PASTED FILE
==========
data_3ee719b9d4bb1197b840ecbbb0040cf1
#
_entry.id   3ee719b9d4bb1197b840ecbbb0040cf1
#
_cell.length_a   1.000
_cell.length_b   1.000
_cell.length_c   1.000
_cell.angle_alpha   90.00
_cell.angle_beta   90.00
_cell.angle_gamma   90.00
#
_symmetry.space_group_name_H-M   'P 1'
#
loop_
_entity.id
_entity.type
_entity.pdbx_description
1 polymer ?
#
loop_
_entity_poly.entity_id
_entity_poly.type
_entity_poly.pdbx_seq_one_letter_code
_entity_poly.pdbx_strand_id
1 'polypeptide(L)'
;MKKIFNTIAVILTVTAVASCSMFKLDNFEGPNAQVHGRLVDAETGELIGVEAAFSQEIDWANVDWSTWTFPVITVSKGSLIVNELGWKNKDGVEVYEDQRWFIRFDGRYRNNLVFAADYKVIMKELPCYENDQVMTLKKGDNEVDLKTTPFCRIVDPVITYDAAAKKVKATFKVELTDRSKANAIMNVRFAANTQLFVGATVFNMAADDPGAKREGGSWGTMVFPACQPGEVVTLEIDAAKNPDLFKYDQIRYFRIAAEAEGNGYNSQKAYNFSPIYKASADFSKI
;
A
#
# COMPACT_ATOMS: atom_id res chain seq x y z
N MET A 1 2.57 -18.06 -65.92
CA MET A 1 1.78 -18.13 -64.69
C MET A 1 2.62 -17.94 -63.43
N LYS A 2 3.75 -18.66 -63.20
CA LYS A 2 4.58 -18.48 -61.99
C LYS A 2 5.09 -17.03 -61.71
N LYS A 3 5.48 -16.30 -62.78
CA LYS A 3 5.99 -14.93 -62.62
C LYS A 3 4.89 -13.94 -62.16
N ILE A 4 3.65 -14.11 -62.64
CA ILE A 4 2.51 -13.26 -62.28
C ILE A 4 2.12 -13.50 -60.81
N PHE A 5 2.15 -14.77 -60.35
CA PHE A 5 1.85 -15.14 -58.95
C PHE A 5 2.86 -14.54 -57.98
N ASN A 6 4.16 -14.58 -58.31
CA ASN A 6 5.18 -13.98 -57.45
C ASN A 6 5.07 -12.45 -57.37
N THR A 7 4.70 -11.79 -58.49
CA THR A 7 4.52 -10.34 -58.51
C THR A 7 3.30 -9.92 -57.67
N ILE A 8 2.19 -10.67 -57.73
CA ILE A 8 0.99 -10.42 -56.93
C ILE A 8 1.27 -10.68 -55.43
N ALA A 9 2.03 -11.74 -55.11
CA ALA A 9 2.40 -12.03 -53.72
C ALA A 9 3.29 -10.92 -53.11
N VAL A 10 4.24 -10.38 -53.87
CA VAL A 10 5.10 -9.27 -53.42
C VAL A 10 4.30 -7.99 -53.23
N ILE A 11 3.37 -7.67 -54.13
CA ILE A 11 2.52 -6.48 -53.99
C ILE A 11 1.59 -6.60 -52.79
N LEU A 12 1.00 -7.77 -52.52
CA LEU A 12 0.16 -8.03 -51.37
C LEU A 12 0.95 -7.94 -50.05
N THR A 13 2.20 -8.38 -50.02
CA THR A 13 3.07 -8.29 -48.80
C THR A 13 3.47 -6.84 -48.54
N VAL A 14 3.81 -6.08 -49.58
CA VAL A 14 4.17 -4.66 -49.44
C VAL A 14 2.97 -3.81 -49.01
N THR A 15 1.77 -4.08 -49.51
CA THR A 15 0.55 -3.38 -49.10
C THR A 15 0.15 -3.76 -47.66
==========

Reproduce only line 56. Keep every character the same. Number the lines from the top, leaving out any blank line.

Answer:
CA ALA A 9 2.40 -12.03 -53.72